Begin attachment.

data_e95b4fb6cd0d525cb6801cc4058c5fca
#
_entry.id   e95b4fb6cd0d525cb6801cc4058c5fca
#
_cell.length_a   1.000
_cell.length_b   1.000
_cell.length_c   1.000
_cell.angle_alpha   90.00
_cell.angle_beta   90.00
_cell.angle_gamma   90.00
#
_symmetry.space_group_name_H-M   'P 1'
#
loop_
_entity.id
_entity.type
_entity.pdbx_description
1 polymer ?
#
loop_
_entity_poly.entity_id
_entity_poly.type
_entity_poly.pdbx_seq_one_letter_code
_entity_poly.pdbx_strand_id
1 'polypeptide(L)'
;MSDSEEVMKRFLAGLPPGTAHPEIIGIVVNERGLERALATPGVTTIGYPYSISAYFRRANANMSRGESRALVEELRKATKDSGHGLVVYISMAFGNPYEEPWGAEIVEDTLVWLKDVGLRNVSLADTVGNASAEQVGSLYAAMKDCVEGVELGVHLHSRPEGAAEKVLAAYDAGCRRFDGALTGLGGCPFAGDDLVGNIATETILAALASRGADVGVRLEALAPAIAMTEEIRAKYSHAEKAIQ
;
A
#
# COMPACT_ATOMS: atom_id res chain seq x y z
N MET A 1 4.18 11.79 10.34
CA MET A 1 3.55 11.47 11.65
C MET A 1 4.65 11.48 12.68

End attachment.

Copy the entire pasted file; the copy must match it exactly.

data_e95b4fb6cd0d525cb6801cc4058c5fca
#
_entry.id   e95b4fb6cd0d525cb6801cc4058c5fca
#
_cell.length_a   1.000
_cell.length_b   1.000
_cell.length_c   1.000
_cell.angle_alpha   90.00
_cell.angle_beta   90.00
_cell.angle_gamma   90.00
#
_symmetry.space_group_name_H-M   'P 1'
#
loop_
_entity.id
_entity.type
_entity.pdbx_description
1 polymer ?
#
loop_
_entity_poly.entity_id
_entity_poly.type
_entity_poly.pdbx_seq_one_letter_code
_entity_poly.pdbx_strand_id
1 'polypeptide(L)'
;MSDSEEVMKRFLAGLPPGTAHPEIIGIVVNERGLERALATPGVTTIGYPYSISAYFRRANANMSRGESRALVEELRKATKDSGHGLVVYISMAFGNPYEEPWGAEIVEDTLVWLKDVGLRNVSLADTVGNASAEQVGSLYAAMKDCVEGVELGVHLHSRPEGAAEKVLAAYDAGCRRFDGALTGLGGCPFAGDDLVGNIATETILAALASRGADVGVRLEALAPAIAMTEEIRAKYSHAEKAIQ
;
A
#
# COMPACT_ATOMS: atom_id res chain seq x y z
N MET A 1 4.18 11.79 10.34
CA MET A 1 3.55 11.47 11.65
C MET A 1 4.65 11.48 12.68